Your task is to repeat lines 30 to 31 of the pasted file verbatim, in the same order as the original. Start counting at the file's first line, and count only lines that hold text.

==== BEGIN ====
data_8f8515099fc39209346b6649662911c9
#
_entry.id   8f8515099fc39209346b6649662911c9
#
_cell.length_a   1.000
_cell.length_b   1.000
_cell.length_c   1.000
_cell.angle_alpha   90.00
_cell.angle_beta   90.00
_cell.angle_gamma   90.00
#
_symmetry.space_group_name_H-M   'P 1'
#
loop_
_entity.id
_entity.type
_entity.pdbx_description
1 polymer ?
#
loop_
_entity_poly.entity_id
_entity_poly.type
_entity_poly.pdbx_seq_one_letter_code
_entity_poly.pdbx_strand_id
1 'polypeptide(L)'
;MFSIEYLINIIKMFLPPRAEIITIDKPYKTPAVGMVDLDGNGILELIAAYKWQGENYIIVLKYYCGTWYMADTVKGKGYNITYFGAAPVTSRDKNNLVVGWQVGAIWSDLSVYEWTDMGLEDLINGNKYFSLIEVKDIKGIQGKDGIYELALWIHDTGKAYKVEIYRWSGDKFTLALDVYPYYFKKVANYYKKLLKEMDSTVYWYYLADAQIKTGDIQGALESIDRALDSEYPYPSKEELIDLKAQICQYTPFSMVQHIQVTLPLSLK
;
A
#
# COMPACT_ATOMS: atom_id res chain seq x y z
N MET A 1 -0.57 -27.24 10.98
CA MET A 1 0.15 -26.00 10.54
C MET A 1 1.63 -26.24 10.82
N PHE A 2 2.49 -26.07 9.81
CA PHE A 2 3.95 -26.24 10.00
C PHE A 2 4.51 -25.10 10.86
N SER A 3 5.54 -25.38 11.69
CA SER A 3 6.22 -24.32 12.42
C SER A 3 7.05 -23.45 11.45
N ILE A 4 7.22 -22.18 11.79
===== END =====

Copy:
# COMPACT_ATOMS: atom_id res chain seq x y z
N MET A 1 -0.57 -27.24 10.98